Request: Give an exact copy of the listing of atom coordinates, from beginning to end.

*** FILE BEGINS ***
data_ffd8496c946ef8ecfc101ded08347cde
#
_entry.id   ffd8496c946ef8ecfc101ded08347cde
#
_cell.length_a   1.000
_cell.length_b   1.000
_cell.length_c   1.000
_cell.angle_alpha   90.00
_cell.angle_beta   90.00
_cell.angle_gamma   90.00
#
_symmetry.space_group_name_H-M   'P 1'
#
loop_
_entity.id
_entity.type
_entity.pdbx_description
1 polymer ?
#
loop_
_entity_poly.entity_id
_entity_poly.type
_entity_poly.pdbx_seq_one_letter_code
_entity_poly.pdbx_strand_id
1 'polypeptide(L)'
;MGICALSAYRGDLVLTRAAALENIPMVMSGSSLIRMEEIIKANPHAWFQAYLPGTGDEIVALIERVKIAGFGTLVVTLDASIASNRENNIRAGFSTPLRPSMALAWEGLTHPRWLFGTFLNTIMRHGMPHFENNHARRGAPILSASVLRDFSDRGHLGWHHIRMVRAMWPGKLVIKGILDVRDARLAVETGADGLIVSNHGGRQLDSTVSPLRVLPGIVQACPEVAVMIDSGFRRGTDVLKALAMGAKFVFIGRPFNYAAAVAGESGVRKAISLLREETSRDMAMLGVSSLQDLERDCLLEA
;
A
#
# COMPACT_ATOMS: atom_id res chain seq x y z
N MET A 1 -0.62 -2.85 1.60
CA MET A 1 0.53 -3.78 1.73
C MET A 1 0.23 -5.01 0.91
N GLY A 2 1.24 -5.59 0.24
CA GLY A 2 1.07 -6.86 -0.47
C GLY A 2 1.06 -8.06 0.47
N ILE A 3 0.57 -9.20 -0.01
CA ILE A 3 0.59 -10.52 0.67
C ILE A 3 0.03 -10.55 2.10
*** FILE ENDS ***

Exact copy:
data_ffd8496c946ef8ecfc101ded08347cde
#
_entry.id   ffd8496c946ef8ecfc101ded08347cde
#
_cell.length_a   1.000
_cell.length_b   1.000
_cell.length_c   1.000
_cell.angle_alpha   90.00
_cell.angle_beta   90.00
_cell.angle_gamma   90.00
#
_symmetry.space_group_name_H-M   'P 1'
#
loop_
_entity.id
_entity.type
_entity.pdbx_description
1 polymer ?
#
loop_
_entity_poly.entity_id
_entity_poly.type
_entity_poly.pdbx_seq_one_letter_code
_entity_poly.pdbx_strand_id
1 'polypeptide(L)'
;MGICALSAYRGDLVLTRAAALENIPMVMSGSSLIRMEEIIKANPHAWFQAYLPGTGDEIVALIERVKIAGFGTLVVTLDASIASNRENNIRAGFSTPLRPSMALAWEGLTHPRWLFGTFLNTIMRHGMPHFENNHARRGAPILSASVLRDFSDRGHLGWHHIRMVRAMWPGKLVIKGILDVRDARLAVETGADGLIVSNHGGRQLDSTVSPLRVLPGIVQACPEVAVMIDSGFRRGTDVLKALAMGAKFVFIGRPFNYAAAVAGESGVRKAISLLREETSRDMAMLGVSSLQDLERDCLLEA
;
A
#
# COMPACT_ATOMS: atom_id res chain seq x y z
N MET A 1 -0.62 -2.85 1.60
CA MET A 1 0.53 -3.78 1.73
C MET A 1 0.23 -5.01 0.91
N GLY A 2 1.24 -5.59 0.24
CA GLY A 2 1.07 -6.86 -0.47
C GLY A 2 1.06 -8.06 0.47
N ILE A 3 0.57 -9.20 -0.01
CA ILE A 3 0.59 -10.52 0.67
C ILE A 3 0.03 -10.55 2.10